‘Knee-jerk reaction:’ Lawyers worry about proposed changes following Colton Boushie case

Changes stem from the aquittal of Gerald Stanley in the death of 22-year-old Cree man in 2016

Gerald Stanley enters the Court of Queen’s Bench for the fifth day of his trial in Battleford, Sask., on February 5, 2018. (THE CANADIAN PRESS/Liam Richards)

Legal experts say proposed changes to the Criminal Code after a high-profile acquittal in the fatal shooting of an Indigenous man are short-sighted.

Key changes in a federal bill, which has passed third reading, involve peremptory challenges during jury selection and use of preliminary inquiries. Peremptory challenges allow lawyers to remove a potential juror without giving reasons.

Calgary lawyer Balfour Der, who has worked as both a prosecutor and a defence lawyer for 38 years, said the proposed changes are a knee-jerk reaction in part to the acquittal by an all-white jury of a Saskatchewan farmer in the shooting death of a 22-year-old Cree man.

“It’s a reaction of the government to satisfy an interest group which may have been complaining after this,” he said in a recent interview.

“I can’t imagine anything less helpful in jury selection to both sides than to have no peremptory challenges. You’re not just looking for a jury of your peers but you’re looking for an impartial jury.”

READ MORE: ‘Justice for Colten’ rally draws dozens in Vancouver after not-guilty verdict

READ MORE: Mountie believed to have posted to Facebook saying Colten Boushie ‘got what he deserved’

Visibly Indigenous potential jurors were released during jury selection for Gerald Stanley’s trial. The farmer said he accidentally shot Colten Boushie in the back of the head when a group of Indigenous youths drove on to Stanley’s farm near Biggar, Sask., in August 2016. He was found not guilty of second-degree murder in February.

The verdict triggered a backlash across the country. Boushie’s family, academics and politicians said the acquittal underscored the systemic racism in the justice system and called for changes, specifically to jury selection.

Federal Justice Minister Jody Wilson-Raybould agreed. She said removing the challenges would make sure juries were more representative of the Canadian population.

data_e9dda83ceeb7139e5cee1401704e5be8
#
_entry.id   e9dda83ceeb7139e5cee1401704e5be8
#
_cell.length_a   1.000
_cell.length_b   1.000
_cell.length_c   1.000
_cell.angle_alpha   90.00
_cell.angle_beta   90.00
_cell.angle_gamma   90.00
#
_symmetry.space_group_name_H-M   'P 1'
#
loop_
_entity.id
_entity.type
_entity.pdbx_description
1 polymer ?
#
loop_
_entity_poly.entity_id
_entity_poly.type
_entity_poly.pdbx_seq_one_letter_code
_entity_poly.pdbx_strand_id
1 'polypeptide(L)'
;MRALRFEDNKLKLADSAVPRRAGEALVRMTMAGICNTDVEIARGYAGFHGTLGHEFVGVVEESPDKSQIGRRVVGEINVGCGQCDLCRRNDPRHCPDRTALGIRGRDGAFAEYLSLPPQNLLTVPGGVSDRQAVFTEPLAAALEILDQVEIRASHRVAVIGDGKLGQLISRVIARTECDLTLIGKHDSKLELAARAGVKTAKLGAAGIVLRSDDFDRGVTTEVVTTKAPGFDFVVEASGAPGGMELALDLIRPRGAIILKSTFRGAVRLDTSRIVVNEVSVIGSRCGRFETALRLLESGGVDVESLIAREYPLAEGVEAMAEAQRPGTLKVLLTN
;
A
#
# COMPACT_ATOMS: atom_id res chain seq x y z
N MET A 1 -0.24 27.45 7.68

“Our criminal justice system must be fair, equitable and just for all Canadians,” Wilson-Raybould said at the time.

Lawyers would still have the right to challenge a potential juror for cause, but the legislation would empower the judge to decide.

Der, author of a textbook on jury law, said banning peremptory challenges would mean you could “get stuck with the first 12 people who say they’re ready, willing and able to be jurors.

“I don’t know how that’s going to get more First Nations people on juries.”

Lisa Silver, a University of Calgary law professor, who appeared before the parliamentary standing committee that examined the bill, said the Stanley verdict was the result of several factors.

“To take away peremptory challenges is not the full answer,” Silver said. “Some defence lawyers suggest that they’ve used peremptory challenges when they’ve had an Indigenous client and it’s been to their benefit.”

Silver, Der and Calgary defence lawyer Alain Hepner said a better solution would be to change the way a prospective jury pool is selected. That list currently comes from voter registrations, drivers licences or identification renewals.

Bill Graveland, The Canadian Press

Get local stories you won't find anywhere else right to your inbox.
Sign up here

Just Posted

MISSING: VicPD seeks 33-year-old man last heard from in August

Scott Grier could have been travelling in Alberta, police say

March to protect old growth, stop industrial logging coming to B.C. Legislature

Organizers say they want to give frontline communities a bigger say in nearby logging

New Sooke businesses popping up, amid turbulent market

‘I’m not quitting on these guys’, says company owner

Sooke girl who battled cancer hosting bottle drive for Tour de Rock

Event planned under Sooke’s SEAPARC sign on Sept. 19 from 8 a.m. to 4 p.m.

West Shore RCMP seize rifle, dozens of replica firearms from Langford home

Suspect is 62-year-old man with a lengthy criminal record, say police

Record-breaking 165 new COVID-19 cases diagnosed in B.C. in 24-hour period

Fifty-seven people are in hospital battling the novel coronavirus

B.C. releases details of $1.5B economic recovery plan, $660M in business tax incentives

Economic plan includes support for employers, as well as training for workers

‘Not criminally responsible’ hearing slated for man convicted of Abbotsford school stabbing

Gabriel Klein was found guilty in March of killing Letisha Reimer, 13, in 2016

B.C.’s 1st mental health and addictions minister won’t be seeking re-election

MLA Judy Darcy is the fifth cabinet minister not intending to run in the next election

Remote B.C. tourism lodge staffed for coastal clean up instead of wilderness tours

The Great Bear Rainforest is home to exotic wildlife — and international trash

Vancouver’s shuttered aquarium searching for financial solution amid pandemic

The aquarium needs about $1 million a month to cover its costs

Most Read